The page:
Etymology
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mend (n.)

early 14c., "recompense, reparation," a shortened form of amends. Sense of "a remedy, cure" (now obsolete) is from mid-14c., from mend (v.). Meaning "act of mending; a repaired hole or rip in fabric" is from 1888. Phrase on the mend "on the path to recovering from sickness, improving in condition" is attested by 1802.

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garrison (n.)

c. 1300, "store, treasure," from Old French garison "defense, protection, safety, security; crops, food; salvation; healing, recovery, cure" (Modern French guérison "cure, recovery, healing") from garir "take care of, protect, defend," from a Germanic source, from Proto-Germanic *war- "to protect, guard," from PIE root *wer- (4) "to cover."

Meaning "fortified stronghold" is from early 15c.; that of "body of troops in a fortress" is from mid-15c., a sense taken over from Middle English garnison "body of armed men stationed in a fort or town to guard it" (late 14c.), from Old French garnison "provision, munitions," from garnir "to furnish, provide" (see garnish (v.)).

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medicament (n.)

mid-15c., "medical skill; a medicinal compound, a healing substance," from Old French médicament (15c.) and directly from Latin medicamentum "drug, remedy," literally "means of healing," from medicare, medicari "to medicate, heal, cure" (poetic and Late Latin) from medicus "physician; healing" (see medical (adj.)).

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orthopedic (adj.)

"relating to or concerned with the cure of bodily deformities in children or in persons generally," 1840, from French orthopédique, from orthopédie, coined by French physician Nicholas Andry (1658-1742), from Greek orthos "straight, correct" (see ortho-) + paideia "rearing of children," from pais (genitive paidos) "child" (see pedo-).

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rattlesnake (n.)

venomous serpent of the Americas noted for the rattle at the end of its tail, 1620s, from rattle + snake (n.).

RATTLE-SNAKE COCKTAIL.*
*So called because it will either cure Rattlesnake bite, or kill Rattlesnakes, or make you see them.
[Harry Craddock, "The Savoy Cocktail Book," 1930]
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jade (n.1)
ornamental stone, 1721, earlier iada (1590s), from French le jade, misdivision of earlier l'ejade, from Spanish piedra de (la) ijada or yjada (1560s), "(stone of) colic or pain in the side" (jade was thought to cure this), from Vulgar Latin *iliata, from Latin ileus "severe colic" (see ileus). As an adjective from 1865.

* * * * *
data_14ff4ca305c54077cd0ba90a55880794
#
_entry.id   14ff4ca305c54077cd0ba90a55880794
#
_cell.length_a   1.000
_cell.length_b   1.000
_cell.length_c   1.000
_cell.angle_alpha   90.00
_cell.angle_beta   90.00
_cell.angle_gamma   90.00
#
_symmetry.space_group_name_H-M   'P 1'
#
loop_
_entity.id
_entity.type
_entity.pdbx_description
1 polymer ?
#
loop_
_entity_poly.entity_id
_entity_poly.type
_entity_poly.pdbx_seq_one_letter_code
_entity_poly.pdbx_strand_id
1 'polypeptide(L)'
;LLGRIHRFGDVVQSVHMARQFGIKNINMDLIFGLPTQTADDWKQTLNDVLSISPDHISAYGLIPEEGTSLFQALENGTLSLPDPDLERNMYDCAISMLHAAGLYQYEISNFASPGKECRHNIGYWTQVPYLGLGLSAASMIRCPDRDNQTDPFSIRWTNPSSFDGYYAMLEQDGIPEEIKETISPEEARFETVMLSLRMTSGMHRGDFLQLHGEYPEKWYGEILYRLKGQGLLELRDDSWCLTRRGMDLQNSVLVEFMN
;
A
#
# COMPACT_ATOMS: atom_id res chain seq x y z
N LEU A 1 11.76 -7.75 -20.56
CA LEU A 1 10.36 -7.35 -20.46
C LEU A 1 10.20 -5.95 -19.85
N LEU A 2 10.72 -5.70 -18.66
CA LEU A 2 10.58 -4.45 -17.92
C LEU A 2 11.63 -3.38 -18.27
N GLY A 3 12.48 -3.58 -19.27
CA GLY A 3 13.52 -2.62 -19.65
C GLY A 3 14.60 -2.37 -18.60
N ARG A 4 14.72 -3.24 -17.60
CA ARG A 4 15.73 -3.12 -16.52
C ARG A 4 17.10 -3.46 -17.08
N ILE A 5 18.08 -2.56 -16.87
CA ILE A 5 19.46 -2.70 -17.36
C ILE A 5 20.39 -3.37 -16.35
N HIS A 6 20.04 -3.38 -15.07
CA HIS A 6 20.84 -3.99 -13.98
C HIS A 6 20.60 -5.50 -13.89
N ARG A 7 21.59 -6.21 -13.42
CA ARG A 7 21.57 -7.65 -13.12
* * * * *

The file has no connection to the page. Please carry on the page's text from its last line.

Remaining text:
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medicate (v.)

"to treat medicinally," 1620s, a back-formation from medication, or else from Late Latin medicatus, past participle of medicare, medicari "to medicate, heal, cure" (poetic and Late Latin) from medicus "physician; healing" (from PIE root *med- "take appropriate measures"). Related: Medicated; medicating. The earlier verb in English was simply medicinen (late 14c.).

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king's evil (n.)
"scrofula," late 14c.; it translates Medieval Latin regius morbus. The name came about because the kings of England and France claimed and were reputed to be able to cure it by their touch. In England, the custom dates from Edward the Confessor and was continued through the Stuarts (Charles II touched 90,798 sufferers) but was ended by the Hanoverians (1714).
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therapeutic (adj.)
pertaining to the healing of disease, 1640s, from Modern Latin therapeuticus "curing, healing," from Greek therapeutikos, from therapeutein "to cure, treat medically," primarily "do service, take care of, provide for," of unknown origin, related to therapon "attendant." Therapeutic was used from 1540s as a noun meaning "the branch of medicine concerned with treatment of disease." Related: Therapeutical (c. 1600).
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barbecue (n.)
1690s, "framework for grilling meat, fish, etc.," from American Spanish barbacoa, from Arawakan (Haiti) barbakoa "framework of sticks set upon posts," the raised wooden structure the West Indians used to either sleep on or cure meat. Sense of "outdoor feast of roasted meat or fish as a social entertainment" is from 1733; modern popular noun sense of "grill for cooking over an open fire" is from 1931.
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